INTRODUCTION: Adaptation of bone to different loads has received much attention. This paper examines the consequences of differences in size on bones from the same animal species. METHODS: The study was conducted on 32 canine radii. Their geometry, densitometry and mechanical properties were determined and one-way ANOVA was used to analyze their distribution by sex. Bending failure was observed during the mechanical test. The bones were then likened to thin beams and the mechanical parameters of interest were appraised via beam theory. A multiple linear regression model with stepwise analyses was employed to determine which parameters rule the mechanical characteristics. The relationships between the bone mass and the parameters investigated were analyzed by means of a model II regression in order to state how the scaling of the bone characteristics act on its mechanical behavior. RESULTS: The linear regression model demonstrated that an animal's mass, its sex and the mineral content and the geometrical properties of its bones almost entirely predict their mechanical behavior. A close fit was found between the experimentally determined and the theoretical slopes of the log regressed allometric equations. The work to failure was found to scale almost linearly with the animal and bone mass and the macroscopical bone material properties were found to be mass invariant. The allometric equations showed that as the animal mass increases, employing proportionally the same amount of tissue, bones get proportionally shorter and proportionally distribute their tissue further from the cross-sectional centroid. CONCLUSIONS: Our results suggest that dimensional analysis on the assumption of geometrical self-similarity and mechanical testing according to classic elastic solutions are reasonable in bones tested in accordance to our set up. The bone geometry is the parameter able to curb the energy effects of an animal mass increase. The allometric scaling of the bone length and the cross-sectional layout, without an increase in the amount of material proportionally employed, preserves linear with the animal mass the amount of energy necessary to fracture a bone and restrain the rise of stresses and strains in the cross-section.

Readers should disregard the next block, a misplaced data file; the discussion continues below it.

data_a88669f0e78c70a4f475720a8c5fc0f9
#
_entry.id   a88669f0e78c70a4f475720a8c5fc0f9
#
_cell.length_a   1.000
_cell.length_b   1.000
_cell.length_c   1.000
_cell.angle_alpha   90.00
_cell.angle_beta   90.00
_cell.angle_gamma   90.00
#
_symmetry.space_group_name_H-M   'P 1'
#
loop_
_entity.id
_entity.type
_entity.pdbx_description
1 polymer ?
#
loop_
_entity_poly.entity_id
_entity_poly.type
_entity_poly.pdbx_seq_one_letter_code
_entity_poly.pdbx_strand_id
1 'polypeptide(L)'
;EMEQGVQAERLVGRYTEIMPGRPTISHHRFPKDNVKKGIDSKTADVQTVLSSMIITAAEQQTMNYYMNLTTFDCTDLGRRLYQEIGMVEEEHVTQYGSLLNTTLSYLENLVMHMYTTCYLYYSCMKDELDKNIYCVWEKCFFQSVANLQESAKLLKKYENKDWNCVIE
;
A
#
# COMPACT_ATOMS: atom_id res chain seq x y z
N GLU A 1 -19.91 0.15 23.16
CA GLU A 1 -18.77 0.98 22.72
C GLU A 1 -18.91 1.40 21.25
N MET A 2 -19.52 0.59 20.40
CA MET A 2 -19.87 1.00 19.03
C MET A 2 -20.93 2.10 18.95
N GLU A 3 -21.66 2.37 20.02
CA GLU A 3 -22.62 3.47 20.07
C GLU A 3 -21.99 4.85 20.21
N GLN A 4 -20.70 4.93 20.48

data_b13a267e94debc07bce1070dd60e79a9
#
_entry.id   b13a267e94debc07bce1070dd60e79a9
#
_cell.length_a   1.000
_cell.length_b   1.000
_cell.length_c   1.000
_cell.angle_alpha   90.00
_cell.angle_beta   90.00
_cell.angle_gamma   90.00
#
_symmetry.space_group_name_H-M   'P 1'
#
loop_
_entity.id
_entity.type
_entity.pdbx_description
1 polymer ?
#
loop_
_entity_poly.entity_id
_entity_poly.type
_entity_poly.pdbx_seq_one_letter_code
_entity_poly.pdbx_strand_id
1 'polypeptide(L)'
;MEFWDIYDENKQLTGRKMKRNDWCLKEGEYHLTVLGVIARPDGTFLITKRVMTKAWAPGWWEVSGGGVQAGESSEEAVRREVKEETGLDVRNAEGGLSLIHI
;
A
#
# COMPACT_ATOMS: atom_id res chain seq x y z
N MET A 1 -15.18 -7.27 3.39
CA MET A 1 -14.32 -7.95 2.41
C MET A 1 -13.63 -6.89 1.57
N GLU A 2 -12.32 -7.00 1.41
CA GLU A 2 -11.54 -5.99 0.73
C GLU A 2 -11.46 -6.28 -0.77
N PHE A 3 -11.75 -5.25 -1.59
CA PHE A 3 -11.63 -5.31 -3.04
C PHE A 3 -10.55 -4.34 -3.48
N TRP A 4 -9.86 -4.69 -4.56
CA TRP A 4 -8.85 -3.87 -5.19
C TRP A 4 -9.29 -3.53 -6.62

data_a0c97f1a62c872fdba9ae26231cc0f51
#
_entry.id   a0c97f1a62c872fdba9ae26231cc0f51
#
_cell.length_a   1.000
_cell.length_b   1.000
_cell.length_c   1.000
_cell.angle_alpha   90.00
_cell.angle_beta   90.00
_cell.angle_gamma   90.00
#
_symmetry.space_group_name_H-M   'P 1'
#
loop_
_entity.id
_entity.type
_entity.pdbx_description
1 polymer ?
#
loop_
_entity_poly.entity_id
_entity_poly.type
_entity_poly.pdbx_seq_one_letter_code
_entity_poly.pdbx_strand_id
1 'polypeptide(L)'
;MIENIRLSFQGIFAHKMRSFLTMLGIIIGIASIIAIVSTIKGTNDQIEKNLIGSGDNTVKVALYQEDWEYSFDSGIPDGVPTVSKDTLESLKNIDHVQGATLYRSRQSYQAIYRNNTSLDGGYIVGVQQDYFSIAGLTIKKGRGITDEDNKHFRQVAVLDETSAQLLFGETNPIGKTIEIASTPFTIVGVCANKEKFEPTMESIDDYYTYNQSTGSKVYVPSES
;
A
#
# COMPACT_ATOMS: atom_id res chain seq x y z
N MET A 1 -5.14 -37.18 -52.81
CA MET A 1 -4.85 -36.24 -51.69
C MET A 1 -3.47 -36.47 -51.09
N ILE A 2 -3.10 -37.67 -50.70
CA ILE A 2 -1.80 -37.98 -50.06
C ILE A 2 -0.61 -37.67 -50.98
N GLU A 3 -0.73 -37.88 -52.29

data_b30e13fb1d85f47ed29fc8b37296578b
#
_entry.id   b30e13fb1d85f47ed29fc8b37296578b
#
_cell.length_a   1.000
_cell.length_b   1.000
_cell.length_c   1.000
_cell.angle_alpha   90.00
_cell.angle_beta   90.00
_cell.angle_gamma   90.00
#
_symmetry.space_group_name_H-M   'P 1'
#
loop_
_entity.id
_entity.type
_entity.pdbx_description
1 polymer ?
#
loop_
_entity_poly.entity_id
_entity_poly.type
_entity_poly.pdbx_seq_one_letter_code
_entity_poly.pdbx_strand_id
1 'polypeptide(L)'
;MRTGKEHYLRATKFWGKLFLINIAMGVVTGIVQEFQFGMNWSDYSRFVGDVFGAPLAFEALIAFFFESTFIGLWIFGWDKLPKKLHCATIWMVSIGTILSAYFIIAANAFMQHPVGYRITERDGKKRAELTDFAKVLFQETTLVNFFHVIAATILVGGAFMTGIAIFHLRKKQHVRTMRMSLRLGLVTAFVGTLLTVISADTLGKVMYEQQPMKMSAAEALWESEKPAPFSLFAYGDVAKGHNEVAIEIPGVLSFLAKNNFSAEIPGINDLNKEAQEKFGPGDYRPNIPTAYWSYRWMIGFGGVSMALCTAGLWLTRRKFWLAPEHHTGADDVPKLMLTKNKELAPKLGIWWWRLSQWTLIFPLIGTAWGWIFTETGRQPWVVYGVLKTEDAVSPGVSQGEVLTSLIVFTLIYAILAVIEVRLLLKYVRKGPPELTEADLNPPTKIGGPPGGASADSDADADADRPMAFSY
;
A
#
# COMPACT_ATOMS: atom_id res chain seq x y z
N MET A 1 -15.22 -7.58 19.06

Allometric scaling and biomechanical behavior of the bone tissue: an experimental intraspecific investigation.

D'AMELIO, Patrizia;ISAIA, Giovanni Carlo
2007

Abstract

INTRODUCTION: Adaptation of bone to different loads has received much attention. This paper examines the consequences of differences in size on bones from the same animal species. METHODS: The study was conducted on 32 canine radii. Their geometry, densitometry and mechanical properties were determined and one-way ANOVA was used to analyze their distribution by sex. Bending failure was observed during the mechanical test. The bones were then likened to thin beams and the mechanical parameters of interest were appraised via beam theory. A multiple linear regression model with stepwise analyses was employed to determine which parameters rule the mechanical characteristics. The relationships between the bone mass and the parameters investigated were analyzed by means of a model II regression in order to state how the scaling of the bone characteristics act on its mechanical behavior. RESULTS: The linear regression model demonstrated that an animal's mass, its sex and the mineral content and the geometrical properties of its bones almost entirely predict their mechanical behavior. A close fit was found between the experimentally determined and the theoretical slopes of the log regressed allometric equations. The work to failure was found to scale almost linearly with the animal and bone mass and the macroscopical bone material properties were found to be mass invariant. The allometric equations showed that as the animal mass increases, employing proportionally the same amount of tissue, bones get proportionally shorter and proportionally distribute their tissue further from the cross-sectional centroid. CONCLUSIONS: Our results suggest that dimensional analysis on the assumption of geometrical self-similarity and mechanical testing according to classic elastic solutions are reasonable in bones tested in accordance to our set up. The bone geometry is the parameter able to curb the energy effects of an animal mass increase. The allometric scaling of the bone length and the cross-sectional layout, without an increase in the amount of material proportionally employed, preserves linear with the animal mass the amount of energy necessary to fracture a bone and restrain the rise of stresses and strains in the cross-section.
40(6)
1635
1642
S.Z. BRIANZA; P. D'AMELIO;N. PUGNO;M. DELISE;C. BIGNARDI; G. ISAIA
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Utilizza questo identificativo per citare o creare un link a questo documento: http://hdl.handle.net/2318/40921
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